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Insulin House Rules: keeping you safe and sound

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Fellow Vincies, before I get into some of the nitty gritty about types of insulin etc, we should go over some basic rules about taking insulin in the first place. Some of these apply to other diabetes medications, too, so ALL of you take note. Remember how the air stewardesses give you all the safety information before the plane starts flying? Think of me this week as your friendly stewardess, lovingly guiding with some of these (and for those who don’t listen, a clout may be coming your way):{{more}}

Rule Number 1 – Do not take insulin without checking your blood sugars first.

Okay, I know this one already is causing some vexation and cries of “WHAT?!”

The main limiting factor for this rule tends to be the price of supplies, and unfortunately there are few ways to get around that. But as much as you can, PLEASE do not give yourself insulin without checking your blood sugar first-this is especially true if you are taking a type of insulin that acts quickly. Many people tell me they can “feel” if they are high or low, but this is sometimes not reliable, and you can run yourself into some serious trouble guessing at blood sugars. Following this rule may be the difference between getting into town in your own car versus going in the ambulance…

Rule number 2 – follow the instructions on your medication sheet.

I am not trying to insult you with this one, so forgive me if it sounds ridiculous. But think about it—we make assumptions sometimes about our medications because we assume it is like one we took before, or like our neighbor’s insulin etc. Please remember that not all insulins are alike-some can be mixed with another type, and others not, some need more refrigeration than others. Be sure to always ask your doctor about the particular insulin you take and read the package insert, or talk to your pharmacist about it. Insulin DOES go bad as well, so pay attention to those expiration dates.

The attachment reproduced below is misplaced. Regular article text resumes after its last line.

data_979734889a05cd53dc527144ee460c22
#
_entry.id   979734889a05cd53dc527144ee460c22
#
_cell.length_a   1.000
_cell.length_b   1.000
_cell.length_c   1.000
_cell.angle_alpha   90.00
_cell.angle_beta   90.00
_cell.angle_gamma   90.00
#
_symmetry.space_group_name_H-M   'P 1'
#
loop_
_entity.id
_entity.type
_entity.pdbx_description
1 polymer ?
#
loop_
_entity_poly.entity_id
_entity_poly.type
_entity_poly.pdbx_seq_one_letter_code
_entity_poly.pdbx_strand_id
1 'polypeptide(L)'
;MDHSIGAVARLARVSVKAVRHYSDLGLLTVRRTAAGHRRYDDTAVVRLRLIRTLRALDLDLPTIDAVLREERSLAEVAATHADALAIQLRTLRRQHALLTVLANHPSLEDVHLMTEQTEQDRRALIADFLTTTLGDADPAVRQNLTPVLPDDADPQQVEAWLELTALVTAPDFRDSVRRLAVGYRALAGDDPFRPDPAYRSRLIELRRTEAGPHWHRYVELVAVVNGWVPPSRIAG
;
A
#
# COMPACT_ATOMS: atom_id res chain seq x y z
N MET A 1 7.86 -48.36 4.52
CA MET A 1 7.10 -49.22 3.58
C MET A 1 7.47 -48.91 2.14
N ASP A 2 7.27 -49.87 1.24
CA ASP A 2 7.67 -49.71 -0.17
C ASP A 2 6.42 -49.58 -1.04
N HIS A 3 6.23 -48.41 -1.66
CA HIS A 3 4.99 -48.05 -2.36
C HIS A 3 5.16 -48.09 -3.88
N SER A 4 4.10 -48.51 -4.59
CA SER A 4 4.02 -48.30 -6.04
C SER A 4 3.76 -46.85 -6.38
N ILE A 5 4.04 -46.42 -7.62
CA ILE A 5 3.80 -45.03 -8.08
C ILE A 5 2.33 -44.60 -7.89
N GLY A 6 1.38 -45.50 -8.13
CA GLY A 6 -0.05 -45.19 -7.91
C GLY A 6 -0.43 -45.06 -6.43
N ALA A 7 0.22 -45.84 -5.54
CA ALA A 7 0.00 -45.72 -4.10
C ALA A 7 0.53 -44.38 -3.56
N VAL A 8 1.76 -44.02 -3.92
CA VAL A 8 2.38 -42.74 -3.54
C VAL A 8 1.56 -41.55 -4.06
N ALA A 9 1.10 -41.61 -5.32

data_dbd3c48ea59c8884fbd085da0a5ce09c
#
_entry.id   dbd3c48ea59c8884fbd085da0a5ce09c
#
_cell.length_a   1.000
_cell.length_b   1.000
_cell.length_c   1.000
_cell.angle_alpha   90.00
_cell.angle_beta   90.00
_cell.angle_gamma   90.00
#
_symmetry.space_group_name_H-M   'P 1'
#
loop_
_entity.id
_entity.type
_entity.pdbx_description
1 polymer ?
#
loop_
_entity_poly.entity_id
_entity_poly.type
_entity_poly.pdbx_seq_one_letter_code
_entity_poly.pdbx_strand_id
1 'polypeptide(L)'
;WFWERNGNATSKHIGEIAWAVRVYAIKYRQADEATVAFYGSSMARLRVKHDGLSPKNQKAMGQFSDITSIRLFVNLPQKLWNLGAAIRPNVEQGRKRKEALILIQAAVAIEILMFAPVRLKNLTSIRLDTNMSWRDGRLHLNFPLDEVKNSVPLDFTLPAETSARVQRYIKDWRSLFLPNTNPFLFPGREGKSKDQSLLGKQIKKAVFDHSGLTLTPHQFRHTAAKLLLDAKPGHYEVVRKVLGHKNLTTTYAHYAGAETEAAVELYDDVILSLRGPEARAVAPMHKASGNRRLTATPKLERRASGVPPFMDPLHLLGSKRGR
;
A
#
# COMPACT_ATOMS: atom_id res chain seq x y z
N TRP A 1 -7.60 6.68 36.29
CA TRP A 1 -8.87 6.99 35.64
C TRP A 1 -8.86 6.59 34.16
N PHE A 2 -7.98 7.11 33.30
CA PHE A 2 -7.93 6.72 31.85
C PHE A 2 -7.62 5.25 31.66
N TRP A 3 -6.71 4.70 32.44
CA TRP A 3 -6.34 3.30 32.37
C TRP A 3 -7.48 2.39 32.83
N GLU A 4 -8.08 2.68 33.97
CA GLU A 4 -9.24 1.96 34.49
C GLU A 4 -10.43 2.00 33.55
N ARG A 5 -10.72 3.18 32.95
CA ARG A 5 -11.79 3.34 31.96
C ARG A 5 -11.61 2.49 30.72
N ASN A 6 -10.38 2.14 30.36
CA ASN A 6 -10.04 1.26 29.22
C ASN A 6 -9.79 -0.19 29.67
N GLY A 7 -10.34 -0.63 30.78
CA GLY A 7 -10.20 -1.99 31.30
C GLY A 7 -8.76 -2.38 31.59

Rule Number 3 – don’t stop taking your insulin without discussing this with your doctor.

This also includes making drastic changes to your doses. Now I admit that lots of folks with diabetes are quite capable of making changes to their insulin doses without difficulty, especially those who keep regular checks on their blood sugars and can see patterns themselves. But in general you should be in close contact with your doctor if you think changes need to be made to your regimen, and definitely do not stop taking it entirely without speaking to your doctor.

Rule Number 4 – make no assumptions about insulin, do not be afraid to ask questions.

As much as I think insulin is a wonderful medication, it can be quite dangerous if not used correctly. So I encourage you again not to hold back on questions, especially regarding the use of insulin. If you are uncomfortable with it, ask for help. Don’t take a chance by making guesses!

Okay, enough rules for now. Stay healthy everyone, I’ll see you next week!

Anita Ramsetty, MD
endodocs@endocrinehelp.com
Medical Director Endocrine Care Group
www.endocrinehelp.com
Tel: 843-798-4227

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